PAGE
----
Occasional heartburn is not dangerous. Many people experience heartburn or acid reflux at one point or another. However, if a person experiences heartburn regularly, it may cause damage or lead to complications.
Frequent heartburn may be a sign of gastroesophageal reflux disease (GERD). Without treatment, GERD can
Keep reading to learn more about whether heartburn is dangerous.
When infrequent or over a short period of time, heartburn is rarely dangerous. It typically only causes temporary discomfort and should pass on its own. However, if a person experiences heartburn regularly, this may be due to GERD.
GERD is a common disorder that affects between 15 and 20% of people in the United States. It occurs when the ring of muscle at the bottom of the esophagus does not close properly, allowing the contents of the stomach to flow up the esophagus, or food pipe.
Unlike occasional heartburn, GERD may cause damage to the esophagus, the throat, and the teeth, due to exposure to stomach acid.
If a person is experiencing heartburn more than two or more times a week and it is disrupting their everyday life, this may be a sign of GERD.
Heartburn is common during pregnancy, occurring in up to
One of the reasons heartburn occurs in pregnancy is progesterone. During pregnancy, people have higher levels of this hormone in their blood, and this relaxes the functional valve between the esophagus and stomach. This allows acid to travel back up the esophagus.
Additionally, as the fetus begins to grow, it applies pressure to the stomach. This may also contribute to heartburn or acid reflux later in pregnancy.
Without treatment, persistent heartburn can put a person at higher risk of the following
- Esophagitis: This is inflammation of the esophagus, which can lead to bleeding and ulcers. Esophagitis can vary from mild to severe.
- Tooth erosion: If stomach acid often reaches the mouth, it can damage the teeth. Over time, this may lead to tooth erosion.
- Esophageal stricture: Ongoing inflammation in the esophagus can cause narrowing, which doctors call an esophageal stricture. This can cause a person to experience dysphagia, the medical term for difficulty swallowing.
- Barrett’s esophagus: This is a condition where the lining of the esophagus changes to a tissue that is similar to the lining of the intestines.
- Cancer: A small number of people who develop Barrett’s esophagus go on to get a type of cancer known as esophageal adenocarcinoma.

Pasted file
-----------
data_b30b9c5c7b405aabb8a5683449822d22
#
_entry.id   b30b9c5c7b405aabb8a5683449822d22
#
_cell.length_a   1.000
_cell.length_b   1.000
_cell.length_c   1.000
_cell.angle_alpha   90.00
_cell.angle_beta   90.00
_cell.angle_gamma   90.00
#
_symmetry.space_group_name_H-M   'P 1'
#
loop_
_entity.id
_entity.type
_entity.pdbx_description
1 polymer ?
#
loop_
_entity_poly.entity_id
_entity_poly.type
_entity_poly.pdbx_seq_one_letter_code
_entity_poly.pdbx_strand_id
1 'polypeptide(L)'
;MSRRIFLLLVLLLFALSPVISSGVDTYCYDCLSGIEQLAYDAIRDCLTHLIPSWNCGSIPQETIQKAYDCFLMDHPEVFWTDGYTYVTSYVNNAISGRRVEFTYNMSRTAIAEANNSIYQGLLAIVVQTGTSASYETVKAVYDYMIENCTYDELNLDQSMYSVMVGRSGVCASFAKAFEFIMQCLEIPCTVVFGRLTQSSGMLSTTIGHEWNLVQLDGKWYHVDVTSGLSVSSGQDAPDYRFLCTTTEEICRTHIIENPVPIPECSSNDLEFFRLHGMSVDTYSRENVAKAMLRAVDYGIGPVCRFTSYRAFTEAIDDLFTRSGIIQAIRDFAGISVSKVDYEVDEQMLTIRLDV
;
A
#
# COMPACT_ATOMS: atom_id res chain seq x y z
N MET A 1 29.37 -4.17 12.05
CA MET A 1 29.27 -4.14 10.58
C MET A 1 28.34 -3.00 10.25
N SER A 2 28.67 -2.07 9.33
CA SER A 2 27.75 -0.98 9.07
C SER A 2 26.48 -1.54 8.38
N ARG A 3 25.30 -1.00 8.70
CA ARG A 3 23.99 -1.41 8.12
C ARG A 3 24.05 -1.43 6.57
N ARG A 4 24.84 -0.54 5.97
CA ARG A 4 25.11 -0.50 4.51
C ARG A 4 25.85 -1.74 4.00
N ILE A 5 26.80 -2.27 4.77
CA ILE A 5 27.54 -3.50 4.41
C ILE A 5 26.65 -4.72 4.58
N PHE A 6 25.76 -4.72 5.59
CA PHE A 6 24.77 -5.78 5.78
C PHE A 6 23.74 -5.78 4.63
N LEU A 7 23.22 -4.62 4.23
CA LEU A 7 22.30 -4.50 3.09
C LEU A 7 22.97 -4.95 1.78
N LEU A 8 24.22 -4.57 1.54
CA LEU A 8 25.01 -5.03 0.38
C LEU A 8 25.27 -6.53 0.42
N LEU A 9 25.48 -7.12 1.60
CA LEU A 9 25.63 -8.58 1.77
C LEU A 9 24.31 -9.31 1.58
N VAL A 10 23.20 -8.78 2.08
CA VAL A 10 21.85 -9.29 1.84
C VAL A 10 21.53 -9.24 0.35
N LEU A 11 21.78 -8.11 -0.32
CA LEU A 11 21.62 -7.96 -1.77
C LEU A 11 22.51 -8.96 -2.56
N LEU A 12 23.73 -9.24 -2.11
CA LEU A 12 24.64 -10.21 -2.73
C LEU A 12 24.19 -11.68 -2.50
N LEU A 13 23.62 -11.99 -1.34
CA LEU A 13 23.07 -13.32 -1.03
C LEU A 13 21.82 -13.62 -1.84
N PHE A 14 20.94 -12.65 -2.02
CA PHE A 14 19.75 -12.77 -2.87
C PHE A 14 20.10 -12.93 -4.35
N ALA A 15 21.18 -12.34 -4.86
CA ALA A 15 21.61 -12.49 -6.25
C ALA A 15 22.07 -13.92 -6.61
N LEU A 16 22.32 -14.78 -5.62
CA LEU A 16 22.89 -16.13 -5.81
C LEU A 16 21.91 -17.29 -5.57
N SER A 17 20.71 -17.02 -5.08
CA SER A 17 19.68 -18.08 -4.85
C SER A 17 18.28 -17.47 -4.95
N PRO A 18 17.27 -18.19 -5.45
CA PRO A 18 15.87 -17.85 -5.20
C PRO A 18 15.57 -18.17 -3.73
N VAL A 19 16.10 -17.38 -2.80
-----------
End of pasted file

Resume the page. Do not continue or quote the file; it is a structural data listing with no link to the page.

As well as damaging the esophagus, frequent heartburn can also cause a chronic cough, voice hoarseness, and a bitter taste in the mouth.
There is also some evidence that GERD may raise the risk of asthma or exacerbate symptoms. Research estimates that 59% of people with asthma also have GERD. However, scientists are still learning about the link.
Treatment can help reduce GERD symptoms and the risk of complications.
Despite the name, heartburn does not affect the heart. The word describes a burning sensation in the chest, but this feeling comes from the esophagus and stomach.
Treatment for heartburn can include dietary or lifestyle changes and medications. In more severe cases, a doctor may suggest surgery.
Lifestyle changes that can help a person manage heartburn include:
- eating several smaller meals throughout the day, instead of a few larger meals
- sleeping with the head slightly elevated
- maintaining a moderate weight
- reducing stress
- avoiding foods that increase levels of acid in the stomach
If a person is experiencing heartburn during their pregnancy, they may wish to consult a doctor about lifestyle changes and treatments that can help them be as comfortable as possible.
Some medications that help treat heartburn include:
- histamine blockers such as cimetidine (Tagamet) and famotidine (Pepcid)
- proton pump inhibitorssuch as esomeprazole (Nexium) and omeprazole (Prilosec)
- prokinetic agents such as cisapride (Propulsid) and metoclopramide (Reglan)
Some people with ongoing heartburn may also have surgery that aims to strengthen the valve between the stomach and the esophagus.
People with occasional or mild heartburn do not always require medical treatment. The symptoms may go away on their own or respond to over-the-counter antacids.
However, persistent heartburn does require medical attention. A doctor can identify if there is an underlying medical condition. They can also recommend treatment, which may reduce the risk of complications.
It can be difficult to tell the difference between heartburn and a heart attack, since they can both cause chest pain. If a person experiences any of the following symptoms, a person should seek emergency care immediately:
- chest pain, pressure, squeezing, or fullness that lasts for
over a few minutesor recurs
- pain in other parts of the body, such as one or both arms, the back, neck, jaw, and stomach
- shortness of breath
- cold sweat
- unusual tiredness or weakness
Many people experience heartburn from time to time. When it is infrequent, this is unlikely to cause any harm. However, if a person experiences frequent heartburn, this could be a sign of GERD.
Without treatment, GERD can cause complications as a result of stomach acid damaging parts of the body. With management, it may be possible to reduce the effects of the condition.
If someone is experiencing frequent heartburn, they should speak with their doctor about possible treatment options.